Now that we have that out of the way, while the animation might lack in terms of visual fidelity, it makes up for it with a pretty snappy script. While the pop culture references abound and were hit-and-miss, there were many times where I chuckled or downright laughed at the dialogue. Everyone has good chemistry, and I think the directors and writers got the best out of them, and they had the proper amount of improved dialogued within the script. Anytime Owen and Zoe were on screen or Horatio and Zucchini (voiced by Gilbert Gottfried) were on screen, or when Dany DeVito was there, they usually had the best lines. Even Sylvester Stallone’s Bulletman character was used effectively. Of course, the scene-stealer himself Patrick Warburton as Brock is always a delight. I also like how the film tackles the arc of people following their passion. At first, Owen doesn’t think he could make the circus great again, because it wouldn’t bring in the money, and he wanted to do what would pay the bills. I think, for the most part, it tackles that topic well. I also love that they give simple rules to the crackers in general. They don’t try to explain everything about them, and the film’s dialogue even shoots down the people who love to nitpick films to death for no real reason. Sometimes, you need to sit back and just enjoy a more fantastical story. Not every little detail needs to be explained! 


With all of that said, I do have some issues with the film. I love the ambition of some parts of the film, but it is stretched thin. For example, while the songs in the film were okay, I felt like they should have either committed to being a Disney-like musical or just use normal songs. I thought some of the lines in the songs also didn’t flow well within the film. Animal Crackers also overstays its welcome a little, as while it might be a little over 100 minutes, it takes a while for everything to happen and fall into place. The dog biscuit subplot also feels more like filler. It matches some parts of the overall story, but I cared much more about the circus stuff than the dog biscuit subplot. My final criticism is that Horatio’s villain motivation is, unfortunately, razor-thin. It’s a weak drive when maybe they could have done a darker backstory for what happened with Horatio. I don’t know how dark they wanted to go with this film, but it would have made him more of a threatening and or interesting villain, than, well, what we got. He’s more like the villain from The Curse of the Wererabbit in terms of being a delightful and amusing villain, but not a compelling one.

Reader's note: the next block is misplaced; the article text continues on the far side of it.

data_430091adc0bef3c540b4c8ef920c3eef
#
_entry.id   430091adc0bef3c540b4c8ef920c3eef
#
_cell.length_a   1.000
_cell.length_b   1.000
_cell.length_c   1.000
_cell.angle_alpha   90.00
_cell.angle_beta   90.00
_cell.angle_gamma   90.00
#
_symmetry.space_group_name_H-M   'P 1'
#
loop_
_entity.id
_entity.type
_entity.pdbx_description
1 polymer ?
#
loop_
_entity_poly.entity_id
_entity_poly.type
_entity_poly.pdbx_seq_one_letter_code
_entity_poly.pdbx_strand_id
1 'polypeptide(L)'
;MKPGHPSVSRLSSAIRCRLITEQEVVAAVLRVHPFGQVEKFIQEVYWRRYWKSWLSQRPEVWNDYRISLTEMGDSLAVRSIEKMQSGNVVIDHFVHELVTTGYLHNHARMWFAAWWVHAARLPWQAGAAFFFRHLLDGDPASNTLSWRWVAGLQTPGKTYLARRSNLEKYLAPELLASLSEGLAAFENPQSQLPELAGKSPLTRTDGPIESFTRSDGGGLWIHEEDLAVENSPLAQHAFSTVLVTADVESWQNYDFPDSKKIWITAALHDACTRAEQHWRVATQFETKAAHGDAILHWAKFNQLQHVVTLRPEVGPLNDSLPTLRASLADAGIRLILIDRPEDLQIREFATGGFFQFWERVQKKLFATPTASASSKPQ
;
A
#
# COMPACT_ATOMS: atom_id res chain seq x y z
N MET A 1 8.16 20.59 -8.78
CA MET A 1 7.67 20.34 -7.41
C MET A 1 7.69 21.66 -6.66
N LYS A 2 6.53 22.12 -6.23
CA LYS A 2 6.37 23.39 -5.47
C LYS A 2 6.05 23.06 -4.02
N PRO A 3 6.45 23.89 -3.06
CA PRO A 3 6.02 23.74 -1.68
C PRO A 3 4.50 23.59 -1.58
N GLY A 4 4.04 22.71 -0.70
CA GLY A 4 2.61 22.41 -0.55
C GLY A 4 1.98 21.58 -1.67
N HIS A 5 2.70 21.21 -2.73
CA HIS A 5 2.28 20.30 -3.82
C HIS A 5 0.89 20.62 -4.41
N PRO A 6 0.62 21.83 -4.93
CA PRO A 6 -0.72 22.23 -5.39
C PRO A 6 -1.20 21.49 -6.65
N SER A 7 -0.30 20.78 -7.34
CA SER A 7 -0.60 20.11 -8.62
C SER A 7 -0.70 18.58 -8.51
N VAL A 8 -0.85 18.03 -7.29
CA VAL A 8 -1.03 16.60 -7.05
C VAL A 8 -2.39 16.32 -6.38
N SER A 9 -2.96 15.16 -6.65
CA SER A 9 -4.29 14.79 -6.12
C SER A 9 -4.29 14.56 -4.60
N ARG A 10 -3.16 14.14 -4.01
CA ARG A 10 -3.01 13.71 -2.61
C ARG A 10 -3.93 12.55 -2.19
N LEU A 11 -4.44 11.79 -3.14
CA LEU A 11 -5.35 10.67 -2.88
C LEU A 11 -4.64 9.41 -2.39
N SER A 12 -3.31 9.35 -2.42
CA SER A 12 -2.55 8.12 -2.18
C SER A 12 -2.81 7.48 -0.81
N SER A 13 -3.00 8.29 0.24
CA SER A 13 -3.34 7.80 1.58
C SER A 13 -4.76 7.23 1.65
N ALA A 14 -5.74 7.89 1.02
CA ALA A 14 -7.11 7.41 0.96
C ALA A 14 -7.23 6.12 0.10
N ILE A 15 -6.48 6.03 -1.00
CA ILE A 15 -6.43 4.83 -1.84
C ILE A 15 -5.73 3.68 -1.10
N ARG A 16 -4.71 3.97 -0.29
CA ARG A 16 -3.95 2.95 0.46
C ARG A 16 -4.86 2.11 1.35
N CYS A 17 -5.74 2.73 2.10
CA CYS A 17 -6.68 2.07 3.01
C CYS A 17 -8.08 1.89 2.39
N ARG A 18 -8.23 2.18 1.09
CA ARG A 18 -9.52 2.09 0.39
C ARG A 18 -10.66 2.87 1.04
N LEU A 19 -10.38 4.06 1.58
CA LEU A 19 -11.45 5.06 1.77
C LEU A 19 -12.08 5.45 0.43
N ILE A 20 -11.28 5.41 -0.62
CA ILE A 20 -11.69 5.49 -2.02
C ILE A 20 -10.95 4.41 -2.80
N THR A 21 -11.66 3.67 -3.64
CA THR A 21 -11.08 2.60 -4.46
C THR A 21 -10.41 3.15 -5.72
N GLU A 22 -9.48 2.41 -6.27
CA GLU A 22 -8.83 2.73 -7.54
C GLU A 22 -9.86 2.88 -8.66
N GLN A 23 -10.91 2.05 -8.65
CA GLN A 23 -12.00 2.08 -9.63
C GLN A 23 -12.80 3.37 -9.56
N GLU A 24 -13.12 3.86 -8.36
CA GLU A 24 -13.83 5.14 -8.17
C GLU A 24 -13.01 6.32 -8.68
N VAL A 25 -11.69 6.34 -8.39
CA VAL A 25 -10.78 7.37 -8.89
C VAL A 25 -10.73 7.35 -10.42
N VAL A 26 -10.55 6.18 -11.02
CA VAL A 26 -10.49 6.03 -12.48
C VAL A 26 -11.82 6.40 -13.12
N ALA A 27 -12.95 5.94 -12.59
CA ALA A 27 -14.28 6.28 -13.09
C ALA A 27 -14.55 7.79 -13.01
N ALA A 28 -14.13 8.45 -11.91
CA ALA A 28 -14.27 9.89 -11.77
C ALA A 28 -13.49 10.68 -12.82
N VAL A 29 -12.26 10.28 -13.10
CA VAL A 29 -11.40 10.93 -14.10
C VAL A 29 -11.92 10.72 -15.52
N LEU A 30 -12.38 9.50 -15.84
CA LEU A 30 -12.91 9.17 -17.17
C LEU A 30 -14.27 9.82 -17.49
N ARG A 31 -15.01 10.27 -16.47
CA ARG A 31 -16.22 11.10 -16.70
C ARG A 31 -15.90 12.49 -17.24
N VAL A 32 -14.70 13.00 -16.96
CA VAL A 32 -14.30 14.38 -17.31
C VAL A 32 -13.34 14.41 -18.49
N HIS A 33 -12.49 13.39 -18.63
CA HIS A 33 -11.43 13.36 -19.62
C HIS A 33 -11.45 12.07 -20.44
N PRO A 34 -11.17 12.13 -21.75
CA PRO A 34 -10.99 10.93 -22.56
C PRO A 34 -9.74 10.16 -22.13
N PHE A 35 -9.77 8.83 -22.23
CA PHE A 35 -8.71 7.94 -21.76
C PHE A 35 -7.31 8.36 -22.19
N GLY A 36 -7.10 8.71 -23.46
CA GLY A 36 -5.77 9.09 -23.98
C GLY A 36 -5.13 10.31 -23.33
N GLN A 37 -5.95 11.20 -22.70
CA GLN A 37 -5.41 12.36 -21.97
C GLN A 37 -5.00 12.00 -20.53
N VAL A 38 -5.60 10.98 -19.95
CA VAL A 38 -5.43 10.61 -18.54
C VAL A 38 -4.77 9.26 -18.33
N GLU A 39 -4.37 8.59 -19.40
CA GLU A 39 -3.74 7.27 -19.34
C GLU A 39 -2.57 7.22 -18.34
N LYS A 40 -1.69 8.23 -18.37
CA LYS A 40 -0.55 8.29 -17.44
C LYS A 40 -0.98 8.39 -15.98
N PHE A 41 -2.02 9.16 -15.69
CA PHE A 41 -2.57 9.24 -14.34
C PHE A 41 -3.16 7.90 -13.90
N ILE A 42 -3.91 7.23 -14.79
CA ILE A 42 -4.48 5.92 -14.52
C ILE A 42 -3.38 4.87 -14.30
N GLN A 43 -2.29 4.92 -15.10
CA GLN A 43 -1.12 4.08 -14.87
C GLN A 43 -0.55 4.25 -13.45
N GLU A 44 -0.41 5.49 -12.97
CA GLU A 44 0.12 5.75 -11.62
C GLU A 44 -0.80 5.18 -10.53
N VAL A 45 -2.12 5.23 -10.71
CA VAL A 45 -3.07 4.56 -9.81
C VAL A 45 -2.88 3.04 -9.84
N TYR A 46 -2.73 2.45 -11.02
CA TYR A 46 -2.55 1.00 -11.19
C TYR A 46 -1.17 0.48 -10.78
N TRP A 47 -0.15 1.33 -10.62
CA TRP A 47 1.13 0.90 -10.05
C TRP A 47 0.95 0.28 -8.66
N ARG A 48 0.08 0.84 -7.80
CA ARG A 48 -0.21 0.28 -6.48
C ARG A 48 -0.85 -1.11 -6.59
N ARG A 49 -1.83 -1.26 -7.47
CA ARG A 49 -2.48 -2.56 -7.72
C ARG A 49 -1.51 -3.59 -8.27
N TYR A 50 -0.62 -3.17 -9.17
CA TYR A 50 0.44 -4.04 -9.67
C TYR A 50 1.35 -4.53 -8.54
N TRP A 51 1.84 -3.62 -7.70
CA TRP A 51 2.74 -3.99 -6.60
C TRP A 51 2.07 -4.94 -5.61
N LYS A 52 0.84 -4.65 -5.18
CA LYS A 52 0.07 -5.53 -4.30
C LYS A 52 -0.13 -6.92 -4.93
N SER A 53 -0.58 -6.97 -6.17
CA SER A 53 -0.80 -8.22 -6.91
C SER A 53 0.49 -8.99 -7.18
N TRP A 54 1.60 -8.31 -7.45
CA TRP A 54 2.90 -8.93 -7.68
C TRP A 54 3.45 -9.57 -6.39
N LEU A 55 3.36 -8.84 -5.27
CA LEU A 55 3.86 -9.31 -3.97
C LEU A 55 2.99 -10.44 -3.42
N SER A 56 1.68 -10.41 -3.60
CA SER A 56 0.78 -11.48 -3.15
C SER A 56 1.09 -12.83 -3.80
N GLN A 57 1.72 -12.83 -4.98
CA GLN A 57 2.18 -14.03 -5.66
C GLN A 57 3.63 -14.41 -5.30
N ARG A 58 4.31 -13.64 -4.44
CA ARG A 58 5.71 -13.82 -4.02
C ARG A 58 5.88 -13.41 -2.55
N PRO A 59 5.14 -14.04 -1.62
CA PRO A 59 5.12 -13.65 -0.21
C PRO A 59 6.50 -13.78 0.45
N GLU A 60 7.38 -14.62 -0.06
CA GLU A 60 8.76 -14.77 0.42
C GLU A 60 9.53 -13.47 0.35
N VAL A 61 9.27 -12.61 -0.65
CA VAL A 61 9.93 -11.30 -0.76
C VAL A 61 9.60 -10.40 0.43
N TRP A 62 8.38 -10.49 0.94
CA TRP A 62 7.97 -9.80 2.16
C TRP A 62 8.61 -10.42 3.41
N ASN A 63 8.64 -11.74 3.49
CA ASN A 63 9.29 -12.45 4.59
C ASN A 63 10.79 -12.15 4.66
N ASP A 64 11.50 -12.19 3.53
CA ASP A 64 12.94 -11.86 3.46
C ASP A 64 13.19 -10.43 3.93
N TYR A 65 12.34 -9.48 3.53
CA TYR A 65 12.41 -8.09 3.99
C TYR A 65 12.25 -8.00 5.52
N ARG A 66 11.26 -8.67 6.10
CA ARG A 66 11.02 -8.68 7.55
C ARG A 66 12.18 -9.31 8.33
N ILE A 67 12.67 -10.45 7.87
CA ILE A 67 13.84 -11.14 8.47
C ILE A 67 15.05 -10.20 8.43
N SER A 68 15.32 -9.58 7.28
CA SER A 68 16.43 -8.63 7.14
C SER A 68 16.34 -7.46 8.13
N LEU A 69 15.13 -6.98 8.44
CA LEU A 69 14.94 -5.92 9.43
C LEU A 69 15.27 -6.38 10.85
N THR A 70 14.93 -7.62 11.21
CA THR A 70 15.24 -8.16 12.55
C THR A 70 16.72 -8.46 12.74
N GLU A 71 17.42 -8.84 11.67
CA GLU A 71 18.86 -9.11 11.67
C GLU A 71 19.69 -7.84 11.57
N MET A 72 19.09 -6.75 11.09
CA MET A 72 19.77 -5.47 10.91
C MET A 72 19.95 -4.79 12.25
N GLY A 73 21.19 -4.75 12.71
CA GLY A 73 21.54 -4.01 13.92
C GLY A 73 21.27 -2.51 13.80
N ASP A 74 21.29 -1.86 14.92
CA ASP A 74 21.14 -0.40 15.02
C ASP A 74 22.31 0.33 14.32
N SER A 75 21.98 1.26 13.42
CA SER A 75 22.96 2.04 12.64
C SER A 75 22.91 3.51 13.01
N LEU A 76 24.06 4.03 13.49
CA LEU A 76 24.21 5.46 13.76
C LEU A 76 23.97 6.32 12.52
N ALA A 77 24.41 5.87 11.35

It might be rough around the edges, and I know not everyone is as on board with this film as I am, but I enjoyed it. I thought it was a pretty good and charming family film. I would put it over most of Netflix’s other film releases this year in terms of animation. I would say I highly recommend watching this film, but since it was a huge viewer hit for Netflix, I don’t need to, but do watch it if you are curious about this film’s history. So, next time, we will be talking about one of GKids’ newest features that they picked up from Annecy, On Gaku: Our Sound

Thanks for reading the review! I hope you all enjoyed reading it! If you would like to support my work, make sure to share it out, and if you want to become a Patreon supporter, then you can go to I will see you all next time! 

Rating: Go See It!

The Other Side of Animation 80: Ratchet & Clank Review


(If you like what you see, you can go to to see more of my work on video game reviews, editorials, lists, Kickstarters, developer interviews, and review/talk about animated films. If you would like, consider contributing to my Patreon at It would help support my work, and keeps the website up. Thanks for checking out my work, and I hope you like this review!)